The issue of sustainable fashion, on the heel of the fast-growing fast and cheap fashion, took center stage yesterday. As someone who’s very concerned about the excess of fast fashion business model, discussed on my columns in The Jakarta Post and Grazia this year, I was glad that Jakarta Fashion Week and their longtime partner The British Council decided to cast a light on the issue.
An interesting panel discussion took place between stakeholders of Indonesian fashion scene and their London-based counterpart including Lucy Siegle, The Guardian journalist, author of To Die For: Is Fashion Wearing Out the World?, and the driving force behind The True Cost documentary. Both parties were in agreement that sustainability in fashion is a great issue, yet as the discussion progressed one could surmise that while the core issue of fast fashion model is its end-to-end excesses throughout the supply and demand chains, the Indonesian fashion scene is still at the preliminary stage of concerning the usage of natural production materials.
As I highlighted to Lucy Siegle on our private chat afterwards, the discrepancy is quite understandable due to the differences in demographic and sociographic factors between the so-called developed countries, where the owners of fast fashion labels hold offices, and the emerging markets, where most of the fast fashion labels are produced.
The ‘sweatshop’ issue that’s such a scandal for established economies, for example, may not matter much on the other, less robust, sides of the world where not only the garment industry would provide much-needed employment to lesser-skilled workers, the paid wages weren’t illegally below the country’s minimum wage level.
The excess of discarded clothing? Income gap is always wide on emerging economies, so there’d always be needy hands to welcome hand-me-downs and there’d be no resource-depleting clothes thrown to landfills. And so on and so forth.
Understandable doesn’t mean excusable. As Lucy Siegle pointed out to me, the affordability excuse is also used in the developed markets, where the majority had afforded normal-priced retail clothing for decades before fast fashion ever emerged. People refuse to change what already conveniences them. So it will take much more than a panel forum, a movie screening, or the li’l me tugging at the issue on my columns every now and then for this issue to be taken seriously by the public at large, especially in Indonesia where the fast fashion labels brought in employment on the supply side and affordable options on the demand side, but I’m glad the public conversation was started. I’m counting on Jakarta Fashion Week to nurture this dialogue in the long run. In the meantime, if you’re into fashion or just business in general I strongly urge you to watch The True Cost documentary (downloadable through Amazon), and give it a moment to sink in.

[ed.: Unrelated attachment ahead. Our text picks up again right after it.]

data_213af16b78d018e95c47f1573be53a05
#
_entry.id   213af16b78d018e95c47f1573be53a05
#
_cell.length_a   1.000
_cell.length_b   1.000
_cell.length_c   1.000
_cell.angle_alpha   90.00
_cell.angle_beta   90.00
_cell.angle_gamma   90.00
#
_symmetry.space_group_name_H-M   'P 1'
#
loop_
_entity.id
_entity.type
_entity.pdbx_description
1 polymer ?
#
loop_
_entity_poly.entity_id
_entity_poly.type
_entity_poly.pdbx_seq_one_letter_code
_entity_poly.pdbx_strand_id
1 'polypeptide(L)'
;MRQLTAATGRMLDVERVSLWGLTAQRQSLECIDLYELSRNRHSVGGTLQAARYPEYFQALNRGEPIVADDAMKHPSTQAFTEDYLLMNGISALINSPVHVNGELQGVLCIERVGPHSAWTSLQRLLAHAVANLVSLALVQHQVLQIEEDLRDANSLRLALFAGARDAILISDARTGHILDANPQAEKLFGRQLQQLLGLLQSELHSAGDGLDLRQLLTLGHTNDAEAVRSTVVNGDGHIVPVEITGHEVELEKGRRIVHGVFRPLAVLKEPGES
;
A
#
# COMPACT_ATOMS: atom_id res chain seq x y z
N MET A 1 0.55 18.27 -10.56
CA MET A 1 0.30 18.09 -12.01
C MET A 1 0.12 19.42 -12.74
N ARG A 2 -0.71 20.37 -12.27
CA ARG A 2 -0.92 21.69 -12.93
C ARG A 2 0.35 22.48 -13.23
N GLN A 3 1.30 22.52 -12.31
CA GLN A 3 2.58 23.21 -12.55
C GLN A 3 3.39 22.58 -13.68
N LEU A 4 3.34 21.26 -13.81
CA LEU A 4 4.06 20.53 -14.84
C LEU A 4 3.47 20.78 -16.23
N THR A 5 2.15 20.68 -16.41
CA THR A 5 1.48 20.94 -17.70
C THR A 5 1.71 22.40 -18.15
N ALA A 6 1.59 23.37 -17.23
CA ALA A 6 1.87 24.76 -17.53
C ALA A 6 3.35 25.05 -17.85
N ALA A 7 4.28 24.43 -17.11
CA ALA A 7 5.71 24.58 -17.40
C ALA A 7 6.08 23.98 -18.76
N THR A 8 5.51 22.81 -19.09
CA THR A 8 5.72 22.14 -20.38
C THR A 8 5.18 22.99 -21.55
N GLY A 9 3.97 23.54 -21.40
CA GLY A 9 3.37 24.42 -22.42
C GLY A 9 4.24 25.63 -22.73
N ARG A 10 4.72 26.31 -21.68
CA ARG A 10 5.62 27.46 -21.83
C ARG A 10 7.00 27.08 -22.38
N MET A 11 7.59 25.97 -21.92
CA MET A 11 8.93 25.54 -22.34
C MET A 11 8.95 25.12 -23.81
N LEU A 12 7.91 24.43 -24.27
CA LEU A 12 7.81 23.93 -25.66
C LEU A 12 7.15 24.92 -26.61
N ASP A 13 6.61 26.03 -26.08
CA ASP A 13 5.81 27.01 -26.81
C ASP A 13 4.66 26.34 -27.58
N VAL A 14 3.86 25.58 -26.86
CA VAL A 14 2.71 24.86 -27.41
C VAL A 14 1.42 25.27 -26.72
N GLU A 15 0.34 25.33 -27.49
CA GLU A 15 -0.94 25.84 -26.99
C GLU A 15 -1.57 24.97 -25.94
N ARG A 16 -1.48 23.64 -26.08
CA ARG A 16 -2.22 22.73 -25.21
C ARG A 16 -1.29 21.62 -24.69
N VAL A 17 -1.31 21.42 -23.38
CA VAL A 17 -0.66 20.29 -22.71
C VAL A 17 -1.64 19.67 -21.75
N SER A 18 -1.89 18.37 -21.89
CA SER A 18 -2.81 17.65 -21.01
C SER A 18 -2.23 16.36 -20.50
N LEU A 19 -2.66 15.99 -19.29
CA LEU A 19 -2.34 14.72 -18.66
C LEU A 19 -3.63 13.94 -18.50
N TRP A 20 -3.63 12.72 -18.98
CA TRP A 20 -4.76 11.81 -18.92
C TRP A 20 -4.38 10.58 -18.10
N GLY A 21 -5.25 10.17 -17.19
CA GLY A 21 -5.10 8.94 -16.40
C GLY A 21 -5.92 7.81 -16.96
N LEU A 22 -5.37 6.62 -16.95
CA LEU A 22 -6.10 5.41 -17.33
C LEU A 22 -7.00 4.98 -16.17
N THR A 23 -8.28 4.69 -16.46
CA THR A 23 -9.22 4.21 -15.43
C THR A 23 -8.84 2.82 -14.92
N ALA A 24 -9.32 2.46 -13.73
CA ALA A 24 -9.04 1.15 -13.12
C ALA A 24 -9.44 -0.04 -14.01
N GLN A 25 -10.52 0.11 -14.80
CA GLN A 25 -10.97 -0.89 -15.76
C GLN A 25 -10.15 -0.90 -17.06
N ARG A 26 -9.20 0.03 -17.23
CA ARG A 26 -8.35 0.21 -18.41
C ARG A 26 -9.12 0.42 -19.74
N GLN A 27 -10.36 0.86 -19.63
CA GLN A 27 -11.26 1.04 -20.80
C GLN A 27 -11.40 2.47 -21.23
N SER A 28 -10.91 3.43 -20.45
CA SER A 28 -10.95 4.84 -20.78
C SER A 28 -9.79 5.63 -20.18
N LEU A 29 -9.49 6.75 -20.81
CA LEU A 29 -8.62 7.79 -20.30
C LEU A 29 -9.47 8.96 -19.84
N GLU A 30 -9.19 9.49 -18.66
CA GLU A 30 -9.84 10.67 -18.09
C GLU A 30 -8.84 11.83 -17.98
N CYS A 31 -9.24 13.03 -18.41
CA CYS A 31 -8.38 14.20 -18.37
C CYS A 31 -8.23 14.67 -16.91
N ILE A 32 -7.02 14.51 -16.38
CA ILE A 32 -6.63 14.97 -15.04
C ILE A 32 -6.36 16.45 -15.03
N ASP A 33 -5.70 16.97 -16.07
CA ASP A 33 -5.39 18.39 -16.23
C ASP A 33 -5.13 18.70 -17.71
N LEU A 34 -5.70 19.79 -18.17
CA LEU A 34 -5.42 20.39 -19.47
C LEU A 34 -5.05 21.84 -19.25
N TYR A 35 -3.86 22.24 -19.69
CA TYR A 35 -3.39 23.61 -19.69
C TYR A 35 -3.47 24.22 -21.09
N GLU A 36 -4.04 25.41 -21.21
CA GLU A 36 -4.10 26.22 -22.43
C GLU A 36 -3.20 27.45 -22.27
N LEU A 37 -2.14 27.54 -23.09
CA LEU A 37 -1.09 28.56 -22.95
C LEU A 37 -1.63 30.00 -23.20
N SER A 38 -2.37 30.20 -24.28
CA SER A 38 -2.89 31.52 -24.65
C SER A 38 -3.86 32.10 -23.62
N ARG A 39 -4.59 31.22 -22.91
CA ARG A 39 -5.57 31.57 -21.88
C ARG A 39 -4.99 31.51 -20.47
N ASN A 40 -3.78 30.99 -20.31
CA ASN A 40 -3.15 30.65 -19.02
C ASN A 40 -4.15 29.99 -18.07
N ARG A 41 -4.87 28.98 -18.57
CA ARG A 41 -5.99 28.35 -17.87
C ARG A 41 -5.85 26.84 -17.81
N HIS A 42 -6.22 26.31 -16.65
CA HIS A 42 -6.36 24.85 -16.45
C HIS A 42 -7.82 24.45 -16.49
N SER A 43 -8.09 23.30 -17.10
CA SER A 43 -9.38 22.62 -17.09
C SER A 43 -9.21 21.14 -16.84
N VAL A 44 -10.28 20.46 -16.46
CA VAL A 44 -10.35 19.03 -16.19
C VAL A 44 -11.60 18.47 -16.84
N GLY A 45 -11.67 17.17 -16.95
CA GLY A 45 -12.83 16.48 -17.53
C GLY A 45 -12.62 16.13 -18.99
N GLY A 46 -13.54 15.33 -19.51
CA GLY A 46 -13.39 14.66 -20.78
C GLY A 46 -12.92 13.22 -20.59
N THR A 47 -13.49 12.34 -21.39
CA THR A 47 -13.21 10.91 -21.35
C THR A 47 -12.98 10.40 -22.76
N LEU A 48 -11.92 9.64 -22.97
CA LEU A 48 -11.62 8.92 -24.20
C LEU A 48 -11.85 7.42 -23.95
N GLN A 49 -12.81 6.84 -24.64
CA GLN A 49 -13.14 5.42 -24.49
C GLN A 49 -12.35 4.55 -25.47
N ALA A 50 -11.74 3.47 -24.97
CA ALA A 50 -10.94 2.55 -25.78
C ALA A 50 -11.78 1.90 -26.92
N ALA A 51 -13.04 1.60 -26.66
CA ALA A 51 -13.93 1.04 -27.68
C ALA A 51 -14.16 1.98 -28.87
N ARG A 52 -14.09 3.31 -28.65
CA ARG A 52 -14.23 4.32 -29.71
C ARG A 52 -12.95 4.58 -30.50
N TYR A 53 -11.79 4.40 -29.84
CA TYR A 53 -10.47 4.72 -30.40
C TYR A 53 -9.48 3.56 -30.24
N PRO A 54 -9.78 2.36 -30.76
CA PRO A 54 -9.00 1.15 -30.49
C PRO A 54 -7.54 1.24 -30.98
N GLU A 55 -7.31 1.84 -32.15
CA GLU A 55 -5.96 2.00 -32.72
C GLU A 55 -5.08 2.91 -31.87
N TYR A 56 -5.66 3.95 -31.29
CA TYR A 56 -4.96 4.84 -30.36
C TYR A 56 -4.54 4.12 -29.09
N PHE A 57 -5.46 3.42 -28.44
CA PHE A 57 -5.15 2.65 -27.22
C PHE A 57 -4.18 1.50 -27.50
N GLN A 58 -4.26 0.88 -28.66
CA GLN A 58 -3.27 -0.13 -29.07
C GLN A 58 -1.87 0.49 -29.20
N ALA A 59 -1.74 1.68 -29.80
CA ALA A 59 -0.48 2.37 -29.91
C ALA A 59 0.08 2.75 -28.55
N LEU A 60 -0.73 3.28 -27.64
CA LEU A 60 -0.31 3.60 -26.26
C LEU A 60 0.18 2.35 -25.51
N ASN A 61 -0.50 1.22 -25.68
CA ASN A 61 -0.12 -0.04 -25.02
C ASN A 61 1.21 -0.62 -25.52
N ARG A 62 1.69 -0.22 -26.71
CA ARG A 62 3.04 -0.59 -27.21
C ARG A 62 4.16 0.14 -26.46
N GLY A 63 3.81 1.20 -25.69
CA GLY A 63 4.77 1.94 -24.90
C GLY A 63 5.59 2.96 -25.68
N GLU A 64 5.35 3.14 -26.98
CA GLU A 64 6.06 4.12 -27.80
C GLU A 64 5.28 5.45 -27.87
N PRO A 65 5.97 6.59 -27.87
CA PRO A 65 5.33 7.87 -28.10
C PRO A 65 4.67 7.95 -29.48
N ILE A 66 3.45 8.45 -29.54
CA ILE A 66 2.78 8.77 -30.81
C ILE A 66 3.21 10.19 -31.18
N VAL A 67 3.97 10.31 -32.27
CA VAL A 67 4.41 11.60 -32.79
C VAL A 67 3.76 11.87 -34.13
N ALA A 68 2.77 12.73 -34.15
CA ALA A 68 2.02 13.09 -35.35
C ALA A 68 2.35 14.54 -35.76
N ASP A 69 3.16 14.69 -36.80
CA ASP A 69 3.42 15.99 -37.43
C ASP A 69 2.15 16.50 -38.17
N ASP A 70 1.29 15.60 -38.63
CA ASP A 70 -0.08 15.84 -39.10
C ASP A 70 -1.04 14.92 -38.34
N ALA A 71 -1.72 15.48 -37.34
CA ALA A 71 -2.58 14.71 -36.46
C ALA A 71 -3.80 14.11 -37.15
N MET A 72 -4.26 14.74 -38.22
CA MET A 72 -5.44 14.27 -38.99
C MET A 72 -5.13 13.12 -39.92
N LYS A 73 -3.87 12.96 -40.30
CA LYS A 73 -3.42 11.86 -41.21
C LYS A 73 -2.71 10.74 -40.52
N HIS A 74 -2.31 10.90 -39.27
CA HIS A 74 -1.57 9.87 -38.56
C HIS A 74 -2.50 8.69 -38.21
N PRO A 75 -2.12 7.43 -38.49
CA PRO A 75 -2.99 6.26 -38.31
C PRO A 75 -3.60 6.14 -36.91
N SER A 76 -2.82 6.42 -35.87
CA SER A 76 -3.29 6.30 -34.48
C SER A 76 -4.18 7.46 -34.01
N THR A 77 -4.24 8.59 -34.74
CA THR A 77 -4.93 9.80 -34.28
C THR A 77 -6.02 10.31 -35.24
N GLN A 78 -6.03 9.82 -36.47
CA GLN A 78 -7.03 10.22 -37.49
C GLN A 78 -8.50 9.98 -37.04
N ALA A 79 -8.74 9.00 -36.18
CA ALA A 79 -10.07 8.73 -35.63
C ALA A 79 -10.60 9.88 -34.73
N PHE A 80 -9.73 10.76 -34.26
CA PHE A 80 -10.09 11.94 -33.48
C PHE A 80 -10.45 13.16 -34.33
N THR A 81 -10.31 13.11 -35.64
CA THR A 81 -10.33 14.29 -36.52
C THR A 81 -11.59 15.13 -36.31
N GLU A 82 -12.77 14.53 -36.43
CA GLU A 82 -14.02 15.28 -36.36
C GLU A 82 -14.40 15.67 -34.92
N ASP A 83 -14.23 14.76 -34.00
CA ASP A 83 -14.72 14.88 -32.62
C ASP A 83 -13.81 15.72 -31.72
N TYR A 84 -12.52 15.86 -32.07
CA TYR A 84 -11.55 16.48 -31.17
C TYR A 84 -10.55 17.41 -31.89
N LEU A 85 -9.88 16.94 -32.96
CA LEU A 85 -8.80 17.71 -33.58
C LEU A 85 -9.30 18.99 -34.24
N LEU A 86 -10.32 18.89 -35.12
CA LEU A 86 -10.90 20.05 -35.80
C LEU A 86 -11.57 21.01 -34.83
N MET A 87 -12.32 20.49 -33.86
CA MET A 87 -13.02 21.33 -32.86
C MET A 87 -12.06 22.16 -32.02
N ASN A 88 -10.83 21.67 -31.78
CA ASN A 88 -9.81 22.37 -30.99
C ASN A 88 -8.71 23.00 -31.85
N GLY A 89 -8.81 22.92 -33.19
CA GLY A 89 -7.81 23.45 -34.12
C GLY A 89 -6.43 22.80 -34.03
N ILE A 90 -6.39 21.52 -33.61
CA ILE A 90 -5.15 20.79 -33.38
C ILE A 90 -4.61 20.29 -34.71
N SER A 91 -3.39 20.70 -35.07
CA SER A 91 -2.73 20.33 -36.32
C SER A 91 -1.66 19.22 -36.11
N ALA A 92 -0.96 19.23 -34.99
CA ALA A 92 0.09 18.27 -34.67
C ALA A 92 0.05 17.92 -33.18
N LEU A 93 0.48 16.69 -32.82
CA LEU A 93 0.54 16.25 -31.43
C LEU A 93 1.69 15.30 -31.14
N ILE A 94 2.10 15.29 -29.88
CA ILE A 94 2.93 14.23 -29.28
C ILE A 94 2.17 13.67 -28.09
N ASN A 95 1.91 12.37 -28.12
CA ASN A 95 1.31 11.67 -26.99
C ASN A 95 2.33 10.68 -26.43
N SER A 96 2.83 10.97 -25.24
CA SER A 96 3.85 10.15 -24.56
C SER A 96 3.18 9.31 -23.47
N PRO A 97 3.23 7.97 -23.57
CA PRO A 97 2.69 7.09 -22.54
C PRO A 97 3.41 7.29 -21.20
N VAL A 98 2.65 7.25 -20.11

As for the eco-conscious collections shown afterwards, Merdi Sihombing’s ethnic collection, based on E. Nusa Tenggara’s gorgeous heritage handwoven fabrics, Friederich Herman’s close-cutting tops and jackets (side boob, anyone?), and Etu’s androgynous Muslimwear are proofs that, at least on the creation side, going eco-conscious doesn’t mean dowdy fashion.
Most interesting collections gracing the runway on Day 3, however, belong to Rama Dauhan and the 2nd part of collaboration between MajorMinor and artist Eko Nugroho.
Following the line they’d shown the day before, MajorMinor continued to spring from the underwater theme while employing Eko Nugroho’s signature illustration of questioning eyes and tentacle-like limbs in vibrant colors. The accessories were also to die for, and I genuinely hope they’d be made available commercially once the collections go retail in Spring-Summer 2016.
Rama Dauhan showed strong concept continuity throughout the collection, a boldness to go to palette not usually reserved for spring and summer, and the beautiful play with embellished accents. His RTW collection would easily find market between creative youth type and polished corporate professionals. Without a doubt his line was the strongest among other collections featured by Mazda Young & Vibrant Designers show last night.
Now as I get ready for Day 4, you may peruse snapshots, videos or impromptu commentaries through @lyndaibrahim (Twitter) or @lyndaibr (IG). Will be back tomorrow!Tweet